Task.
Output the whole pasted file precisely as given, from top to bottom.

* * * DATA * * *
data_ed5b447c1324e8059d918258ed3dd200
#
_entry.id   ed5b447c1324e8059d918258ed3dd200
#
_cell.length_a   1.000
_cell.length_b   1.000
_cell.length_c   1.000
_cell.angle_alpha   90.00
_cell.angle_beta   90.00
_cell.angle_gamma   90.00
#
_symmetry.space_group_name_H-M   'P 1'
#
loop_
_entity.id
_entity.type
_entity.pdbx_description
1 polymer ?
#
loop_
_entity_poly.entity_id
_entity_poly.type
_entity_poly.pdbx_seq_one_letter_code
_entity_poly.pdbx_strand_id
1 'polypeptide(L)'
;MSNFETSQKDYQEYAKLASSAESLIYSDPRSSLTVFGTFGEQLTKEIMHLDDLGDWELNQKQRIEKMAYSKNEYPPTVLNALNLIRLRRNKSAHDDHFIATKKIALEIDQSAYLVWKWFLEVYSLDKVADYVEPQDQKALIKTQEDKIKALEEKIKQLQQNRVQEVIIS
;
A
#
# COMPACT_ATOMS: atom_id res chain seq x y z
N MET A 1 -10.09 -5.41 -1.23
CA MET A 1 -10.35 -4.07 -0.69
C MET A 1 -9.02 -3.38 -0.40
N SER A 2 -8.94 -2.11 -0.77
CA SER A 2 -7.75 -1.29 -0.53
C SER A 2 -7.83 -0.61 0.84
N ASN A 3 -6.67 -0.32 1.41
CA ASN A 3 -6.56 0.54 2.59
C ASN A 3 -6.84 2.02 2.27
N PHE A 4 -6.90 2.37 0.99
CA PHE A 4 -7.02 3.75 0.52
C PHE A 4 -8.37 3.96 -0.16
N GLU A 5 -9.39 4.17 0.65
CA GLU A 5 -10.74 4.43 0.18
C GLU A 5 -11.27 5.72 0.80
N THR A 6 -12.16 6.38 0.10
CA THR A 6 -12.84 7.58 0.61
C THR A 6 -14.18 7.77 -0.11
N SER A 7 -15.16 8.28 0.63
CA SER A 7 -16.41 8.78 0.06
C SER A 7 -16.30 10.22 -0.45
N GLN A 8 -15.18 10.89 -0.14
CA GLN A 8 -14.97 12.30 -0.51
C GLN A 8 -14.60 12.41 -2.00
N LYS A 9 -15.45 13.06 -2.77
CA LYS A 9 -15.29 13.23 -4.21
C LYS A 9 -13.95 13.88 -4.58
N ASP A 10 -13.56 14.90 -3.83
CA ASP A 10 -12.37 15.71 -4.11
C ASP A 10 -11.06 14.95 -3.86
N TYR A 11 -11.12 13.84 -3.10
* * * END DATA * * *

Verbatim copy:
data_ed5b447c1324e8059d918258ed3dd200
#
_entry.id   ed5b447c1324e8059d918258ed3dd200
#
_cell.length_a   1.000
_cell.length_b   1.000
_cell.length_c   1.000
_cell.angle_alpha   90.00
_cell.angle_beta   90.00
_cell.angle_gamma   90.00
#
_symmetry.space_group_name_H-M   'P 1'
#
loop_
_entity.id
_entity.type
_entity.pdbx_description
1 polymer ?
#
loop_
_entity_poly.entity_id
_entity_poly.type
_entity_poly.pdbx_seq_one_letter_code
_entity_poly.pdbx_strand_id
1 'polypeptide(L)'
;MSNFETSQKDYQEYAKLASSAESLIYSDPRSSLTVFGTFGEQLTKEIMHLDDLGDWELNQKQRIEKMAYSKNEYPPTVLNALNLIRLRRNKSAHDDHFIATKKIALEIDQSAYLVWKWFLEVYSLDKVADYVEPQDQKALIKTQEDKIKALEEKIKQLQQNRVQEVIIS
;
A
#
# COMPACT_ATOMS: atom_id res chain seq x y z
N MET A 1 -10.09 -5.41 -1.23
CA MET A 1 -10.35 -4.07 -0.69
C MET A 1 -9.02 -3.38 -0.40
N SER A 2 -8.94 -2.11 -0.77
CA SER A 2 -7.75 -1.29 -0.53
C SER A 2 -7.83 -0.61 0.84
N ASN A 3 -6.67 -0.32 1.41
CA ASN A 3 -6.56 0.54 2.59
C ASN A 3 -6.84 2.02 2.27
N PHE A 4 -6.90 2.37 0.99
CA PHE A 4 -7.02 3.75 0.52
C PHE A 4 -8.37 3.96 -0.16
N GLU A 5 -9.39 4.17 0.65
CA GLU A 5 -10.74 4.43 0.18
C GLU A 5 -11.27 5.72 0.80
N THR A 6 -12.16 6.38 0.10
CA THR A 6 -12.84 7.58 0.61
C THR A 6 -14.18 7.77 -0.11
N SER A 7 -15.16 8.28 0.63
CA SER A 7 -16.41 8.78 0.06
C SER A 7 -16.30 10.22 -0.45
N GLN A 8 -15.18 10.89 -0.14
CA GLN A 8 -14.97 12.30 -0.51
C GLN A 8 -14.60 12.41 -2.00
N LYS A 9 -15.45 13.06 -2.77
CA LYS A 9 -15.29 13.23 -4.21
C LYS A 9 -13.95 13.88 -4.58
N ASP A 10 -13.56 14.90 -3.83
CA ASP A 10 -12.37 15.71 -4.11
C ASP A 10 -11.06 14.95 -3.86
N TYR A 11 -11.12 13.84 -3.10